September 6, 2018

An Ancient Philosophy

What modern minimalists can learn from the ancient ideas of Stoicism.

For some, minimalism appears to be a relatively recent concept. Perhaps cooked up in a Scandinavian design studio or in Silicon Valley. However, minimalism actually has deep roots in schools of philosophy that are thousands of years old.

Whilst Buddhism is certainly one such source, possibly the most direct ancestor was Stoicism, an ancient Greek school of philosophy. Stoic ideas have greatly helped me refocus my ideas about the world by articulating wisdom that is true and valuable, regardless of time or culture.

One of the key foundations of the Stoics is to learn to fully appreciate the things that we already have and be truly grateful for their presence. If we learn to thoroughly value what we already own, then we will ease our desire for more.

Of course, in the modern world, full of advertising and sales, people are taught the opposite—to always want more. The problem with this is what’s known in psychology cycles as hedonic adaption. We work extremely hard to fulfill a desire, initially getting some satisfaction, but soon enough, we adapt to its presence and no longer find it as desirable as we once did. We end up caught in a loop of dissatisfaction with no expiration date.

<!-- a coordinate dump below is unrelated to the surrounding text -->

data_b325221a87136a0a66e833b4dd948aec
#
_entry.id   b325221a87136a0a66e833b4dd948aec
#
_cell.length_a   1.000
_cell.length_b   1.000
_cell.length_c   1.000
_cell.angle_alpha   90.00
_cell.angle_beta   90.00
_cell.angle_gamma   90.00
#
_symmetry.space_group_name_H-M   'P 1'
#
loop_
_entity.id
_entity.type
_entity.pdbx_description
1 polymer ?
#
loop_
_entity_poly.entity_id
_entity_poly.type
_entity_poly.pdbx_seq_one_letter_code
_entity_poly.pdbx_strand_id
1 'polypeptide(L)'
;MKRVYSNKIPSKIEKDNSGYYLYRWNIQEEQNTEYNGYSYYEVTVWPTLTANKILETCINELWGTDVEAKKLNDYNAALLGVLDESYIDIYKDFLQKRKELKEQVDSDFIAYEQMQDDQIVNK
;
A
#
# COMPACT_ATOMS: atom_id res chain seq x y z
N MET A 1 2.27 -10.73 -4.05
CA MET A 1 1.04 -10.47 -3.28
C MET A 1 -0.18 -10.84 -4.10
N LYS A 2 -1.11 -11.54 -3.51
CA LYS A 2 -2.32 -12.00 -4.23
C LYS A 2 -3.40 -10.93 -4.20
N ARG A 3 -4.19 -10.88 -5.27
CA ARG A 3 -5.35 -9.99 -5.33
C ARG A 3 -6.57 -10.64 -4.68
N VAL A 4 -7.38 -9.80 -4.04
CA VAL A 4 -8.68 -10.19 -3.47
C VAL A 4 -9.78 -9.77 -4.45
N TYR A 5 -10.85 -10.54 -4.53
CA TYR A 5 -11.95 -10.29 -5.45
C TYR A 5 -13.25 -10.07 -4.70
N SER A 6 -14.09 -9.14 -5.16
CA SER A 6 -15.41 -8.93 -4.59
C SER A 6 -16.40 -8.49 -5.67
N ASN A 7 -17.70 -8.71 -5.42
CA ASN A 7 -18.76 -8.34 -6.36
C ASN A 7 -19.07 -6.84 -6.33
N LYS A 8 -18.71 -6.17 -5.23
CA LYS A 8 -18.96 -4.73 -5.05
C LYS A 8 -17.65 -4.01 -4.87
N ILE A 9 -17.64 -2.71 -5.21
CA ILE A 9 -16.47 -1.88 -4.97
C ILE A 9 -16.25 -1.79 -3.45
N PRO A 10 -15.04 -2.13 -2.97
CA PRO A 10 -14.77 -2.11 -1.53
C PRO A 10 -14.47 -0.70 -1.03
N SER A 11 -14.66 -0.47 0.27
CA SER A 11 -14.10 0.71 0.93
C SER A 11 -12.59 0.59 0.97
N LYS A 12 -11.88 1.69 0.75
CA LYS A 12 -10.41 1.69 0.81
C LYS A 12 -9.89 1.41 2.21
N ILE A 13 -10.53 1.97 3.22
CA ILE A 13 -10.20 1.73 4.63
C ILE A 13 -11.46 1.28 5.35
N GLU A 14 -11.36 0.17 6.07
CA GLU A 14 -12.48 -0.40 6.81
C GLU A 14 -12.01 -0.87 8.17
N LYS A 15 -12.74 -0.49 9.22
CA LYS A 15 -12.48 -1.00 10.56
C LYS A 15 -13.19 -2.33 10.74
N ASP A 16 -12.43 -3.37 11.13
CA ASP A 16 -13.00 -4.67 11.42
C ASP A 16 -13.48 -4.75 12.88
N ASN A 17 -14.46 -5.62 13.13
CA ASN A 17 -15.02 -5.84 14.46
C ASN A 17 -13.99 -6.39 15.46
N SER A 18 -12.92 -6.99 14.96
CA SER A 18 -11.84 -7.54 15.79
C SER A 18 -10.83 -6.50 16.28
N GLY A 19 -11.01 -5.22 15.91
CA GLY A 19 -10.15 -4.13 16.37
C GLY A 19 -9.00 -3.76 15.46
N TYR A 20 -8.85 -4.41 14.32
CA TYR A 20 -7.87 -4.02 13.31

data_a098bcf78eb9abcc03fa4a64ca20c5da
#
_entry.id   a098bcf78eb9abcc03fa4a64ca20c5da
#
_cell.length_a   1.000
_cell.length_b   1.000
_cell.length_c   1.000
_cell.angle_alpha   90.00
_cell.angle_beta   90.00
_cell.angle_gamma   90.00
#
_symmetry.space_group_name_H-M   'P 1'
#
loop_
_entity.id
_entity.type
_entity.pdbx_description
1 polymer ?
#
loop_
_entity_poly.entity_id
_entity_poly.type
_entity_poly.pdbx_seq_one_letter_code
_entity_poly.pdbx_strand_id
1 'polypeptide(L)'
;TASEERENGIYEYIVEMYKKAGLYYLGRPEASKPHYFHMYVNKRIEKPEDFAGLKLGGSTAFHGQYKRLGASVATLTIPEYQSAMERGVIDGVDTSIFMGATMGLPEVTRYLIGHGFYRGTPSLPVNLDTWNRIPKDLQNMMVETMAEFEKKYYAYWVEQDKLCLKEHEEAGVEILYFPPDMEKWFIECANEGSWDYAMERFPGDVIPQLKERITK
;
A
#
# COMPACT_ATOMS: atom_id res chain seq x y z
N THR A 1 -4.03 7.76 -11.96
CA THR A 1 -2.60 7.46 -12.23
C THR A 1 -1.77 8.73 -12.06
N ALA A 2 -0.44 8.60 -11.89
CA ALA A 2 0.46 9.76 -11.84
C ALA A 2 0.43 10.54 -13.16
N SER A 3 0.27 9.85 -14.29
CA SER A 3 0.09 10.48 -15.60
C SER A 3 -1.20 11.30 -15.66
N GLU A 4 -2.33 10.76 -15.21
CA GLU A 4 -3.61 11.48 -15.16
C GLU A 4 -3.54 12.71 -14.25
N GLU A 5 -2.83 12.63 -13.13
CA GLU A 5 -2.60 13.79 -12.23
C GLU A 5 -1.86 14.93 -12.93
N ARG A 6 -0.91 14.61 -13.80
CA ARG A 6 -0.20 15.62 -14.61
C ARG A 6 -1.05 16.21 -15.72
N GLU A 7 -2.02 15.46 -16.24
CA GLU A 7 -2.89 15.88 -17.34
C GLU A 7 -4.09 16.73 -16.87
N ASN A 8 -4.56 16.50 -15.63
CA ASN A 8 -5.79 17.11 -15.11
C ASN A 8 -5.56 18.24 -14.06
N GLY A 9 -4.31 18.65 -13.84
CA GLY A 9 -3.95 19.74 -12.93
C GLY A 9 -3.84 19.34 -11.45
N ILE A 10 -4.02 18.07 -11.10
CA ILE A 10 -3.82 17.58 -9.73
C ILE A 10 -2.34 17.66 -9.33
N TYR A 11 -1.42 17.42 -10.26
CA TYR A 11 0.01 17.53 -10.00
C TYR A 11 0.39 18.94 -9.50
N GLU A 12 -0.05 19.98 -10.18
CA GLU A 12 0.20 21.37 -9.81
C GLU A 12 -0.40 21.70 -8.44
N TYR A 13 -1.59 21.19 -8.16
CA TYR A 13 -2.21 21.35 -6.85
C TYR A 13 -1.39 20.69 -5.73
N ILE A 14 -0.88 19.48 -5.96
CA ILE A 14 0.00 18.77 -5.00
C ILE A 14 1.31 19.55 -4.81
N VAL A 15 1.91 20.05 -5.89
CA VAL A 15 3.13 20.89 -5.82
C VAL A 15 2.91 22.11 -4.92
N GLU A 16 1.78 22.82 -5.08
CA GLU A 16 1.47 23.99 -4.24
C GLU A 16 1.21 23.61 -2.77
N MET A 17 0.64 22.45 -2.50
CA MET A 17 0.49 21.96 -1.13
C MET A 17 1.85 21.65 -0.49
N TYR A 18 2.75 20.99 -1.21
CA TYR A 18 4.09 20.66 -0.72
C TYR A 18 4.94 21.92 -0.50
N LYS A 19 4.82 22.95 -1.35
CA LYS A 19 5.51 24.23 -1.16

The Stoics understood that in order to break free of this loop, they could practice negative visualization. They would imagine losing their most loved possessions. Their family, their money and their health—all lost.

Visualization of this kind can makes us bulletproof to any eventuality because, in our minds, the worst has already occurred. From then onwards, we can only see the positive actions and potential in the world. We are protected from the naive and at peace with our current situations. We can appreciate everything.

Do not indulge in dreams of having what you have not, but reckon up the chief of the blessings you do possess, and then thankfully remember how you would crave for them if they were not yours.

—Stoic Philosopher King Marcus Aurelius

Published by Luke Arundel in Lifestyle

Photography by Vincent Burkhead

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